It’s a matter of returning to normal


My daughter wants to get the shot. We’re skeptical about letting her get it for a few reasons, mostly because she’s our kiddo and we don’t want any harm to come to her and because her age group has recently become eligible to receive the vaccine.

To be clear, she’s received all of her other vaccines as prescribed and suggested by her physician. And, we, her parents, have received the shot. Then there was the J and J pause and the emergency authorization for kids in her age group.

No wonder some people’s heads are swimming with questions: Do we or don’t we get the jab? — as one of my friends so eloquently and humorously asked the question.

As her parents, we want to make sure the vaccine is safe and that she won’t have repercussions later in life. There have been issues of blood clots, heart problems, and some women reporting irregular cycles. To be honest, trust in these matters is hard to come by.

I asked a doctor I respect who has children himself about his thoughts in regards to the vaccine. As a doctor and a dad, he got his children vaccinated. That kind of statement speaks volumes to me.


I love this kid. When she wants something, she’s a lot like her Mamma. She goes all-in. “I want the vaccine and here’s why.” Just like when she wanted social media, she builds a case for why it should happen. She’s convincing and well-researched when she wants to persuade her parents to let her do something.

Here’s an excerpt of the email she sends:

Photo by author.

Not only does she research the vaccine, but she also finds reputable, timely sources and makes a presentation of sorts at dinner.

“Did you actually read the sources?”

“I sure did. Or I wouldn’t have presented them. I know you guys are going to read them.”

We’d talked about getting the shot and our concerns for her because she has her whole life in front of her. We have lived a decent amount of life. We don’t have as much to lose when it comes to time or quality of life.

As far as we know, she has a good heart and is likely able to have children, should she choose to do so. As a teenager, you can make a lot of decisions about life that you wish you hadn’t made later. We don’t want this decision to be one of those down the road. We’d feel better if she wasn’t rushing to be at the front of the line but waited to be more toward the middle, or later in the line so we can learn more.

She’s well-researched and ready to go through her talking points:

The COVID-19 Vaccine will not Impact Periods or Fertility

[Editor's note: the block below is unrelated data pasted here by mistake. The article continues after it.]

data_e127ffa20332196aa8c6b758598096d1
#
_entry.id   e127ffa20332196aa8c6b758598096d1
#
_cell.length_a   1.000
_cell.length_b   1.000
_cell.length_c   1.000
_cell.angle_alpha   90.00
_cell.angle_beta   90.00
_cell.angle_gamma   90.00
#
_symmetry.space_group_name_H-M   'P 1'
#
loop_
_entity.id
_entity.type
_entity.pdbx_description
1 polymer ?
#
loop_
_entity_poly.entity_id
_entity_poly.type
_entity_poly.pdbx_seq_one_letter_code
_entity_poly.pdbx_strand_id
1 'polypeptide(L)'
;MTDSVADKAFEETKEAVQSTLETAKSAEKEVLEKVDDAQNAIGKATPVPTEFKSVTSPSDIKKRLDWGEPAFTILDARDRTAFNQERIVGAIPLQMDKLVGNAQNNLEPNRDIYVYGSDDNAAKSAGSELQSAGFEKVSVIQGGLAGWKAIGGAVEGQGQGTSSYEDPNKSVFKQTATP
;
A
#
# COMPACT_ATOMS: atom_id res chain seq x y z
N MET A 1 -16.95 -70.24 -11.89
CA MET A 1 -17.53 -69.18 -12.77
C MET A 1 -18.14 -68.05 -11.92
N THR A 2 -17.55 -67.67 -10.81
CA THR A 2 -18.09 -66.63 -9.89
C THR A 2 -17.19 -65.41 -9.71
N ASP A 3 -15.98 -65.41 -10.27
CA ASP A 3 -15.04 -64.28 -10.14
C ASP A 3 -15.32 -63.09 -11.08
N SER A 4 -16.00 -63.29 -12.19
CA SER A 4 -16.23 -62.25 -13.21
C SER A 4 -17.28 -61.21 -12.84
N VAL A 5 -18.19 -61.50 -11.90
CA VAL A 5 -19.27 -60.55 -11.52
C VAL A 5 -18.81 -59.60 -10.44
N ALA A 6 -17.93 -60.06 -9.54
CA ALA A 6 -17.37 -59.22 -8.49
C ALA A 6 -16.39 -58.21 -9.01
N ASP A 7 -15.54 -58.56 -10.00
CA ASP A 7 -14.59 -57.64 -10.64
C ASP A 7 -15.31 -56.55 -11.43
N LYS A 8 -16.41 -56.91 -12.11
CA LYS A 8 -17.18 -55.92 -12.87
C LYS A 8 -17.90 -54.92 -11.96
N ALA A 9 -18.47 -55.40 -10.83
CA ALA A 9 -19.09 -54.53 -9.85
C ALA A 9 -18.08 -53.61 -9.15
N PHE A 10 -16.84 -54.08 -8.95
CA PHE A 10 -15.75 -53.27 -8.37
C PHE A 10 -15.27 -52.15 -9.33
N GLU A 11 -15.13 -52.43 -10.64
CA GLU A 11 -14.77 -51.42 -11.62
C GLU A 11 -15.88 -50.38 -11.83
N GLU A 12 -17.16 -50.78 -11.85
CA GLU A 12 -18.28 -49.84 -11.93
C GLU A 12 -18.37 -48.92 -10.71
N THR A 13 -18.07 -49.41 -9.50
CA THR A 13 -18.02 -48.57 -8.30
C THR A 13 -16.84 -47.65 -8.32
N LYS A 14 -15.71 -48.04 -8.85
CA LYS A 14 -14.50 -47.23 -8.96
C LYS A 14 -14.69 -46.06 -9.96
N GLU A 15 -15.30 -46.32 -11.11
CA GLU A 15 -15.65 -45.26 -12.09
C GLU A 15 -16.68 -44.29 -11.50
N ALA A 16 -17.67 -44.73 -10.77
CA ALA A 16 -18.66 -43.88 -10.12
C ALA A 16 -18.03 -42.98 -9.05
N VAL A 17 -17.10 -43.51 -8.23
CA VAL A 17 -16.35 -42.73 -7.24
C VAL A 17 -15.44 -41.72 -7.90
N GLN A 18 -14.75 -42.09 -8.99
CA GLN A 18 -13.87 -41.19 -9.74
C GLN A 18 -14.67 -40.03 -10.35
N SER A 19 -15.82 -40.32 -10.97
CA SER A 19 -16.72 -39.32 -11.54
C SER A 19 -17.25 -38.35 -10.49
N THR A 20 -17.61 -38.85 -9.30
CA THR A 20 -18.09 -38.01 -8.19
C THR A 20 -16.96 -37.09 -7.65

“The vaccine doesn’t have any mechanism to directly affect menstrual cycles, pregnancy, or fertility — but it does provide an immune response,” Division Medical Director and OBGYN for Banner Health Dr. Pooja Shah told KTAR News 92.3 FM.

Here’s Where That COVID-19 Vaccine Infertility Myth Came From

“It’s inaccurate to say that COVID-19’s spike protein and this placenta protein share a similar genetic code,” says D’Angela Pitts, M.D., a maternal fetal medicine specialist with Henry Ford Health System. “The proteins are not similar enough to cause placenta to not attach to an embryo.”

COVID-19 Vaccines While Pregnant or Breastfeeding

The CDC says you can get vaccinated while pregnant:

If you are pregnant, you can receive a COVID-19 vaccine. Getting a COVID-19 vaccine during pregnancy can protect you from severe illness from COVID-19. If you have questions about getting vaccinated, a conversation with your healthcare provider might help, but is not required for vaccination.”

More on Vaccines and Infertility

One doctor says:

“We want to look at patients who are vaccinated in the pre-conception period as well, partially to look at if we see evidence of placental injury at delivery from women vaccinated at that point,” said Goldstein. “We also want to look at immunity. Do we develop a good antibody response, do we see the antibodies in the fetus?”

Shattering the Infertility Myth

One infertility specialist recommends getting vaccinated to her patients:

“As a reproductive endocrinologist and infertility specialist, I urge my patients to get vaccinated against Covid-19. I discuss what is known, what remains unknown, and address their fears and uncertainties. I feel confident that the data will continue to emerge showing the benefits of vaccination in eradicating severe disease.”

Her talking points are tough to argue. We ask a different question:

“Why do you want the shot and why so quickly?”

Her answer: “I want my life back. I want to be as normal as possible again. It’s going to be summer and I want to be able to do things with my friends this summer without being scared.”

Don’t we all?

Point well-made, kiddo.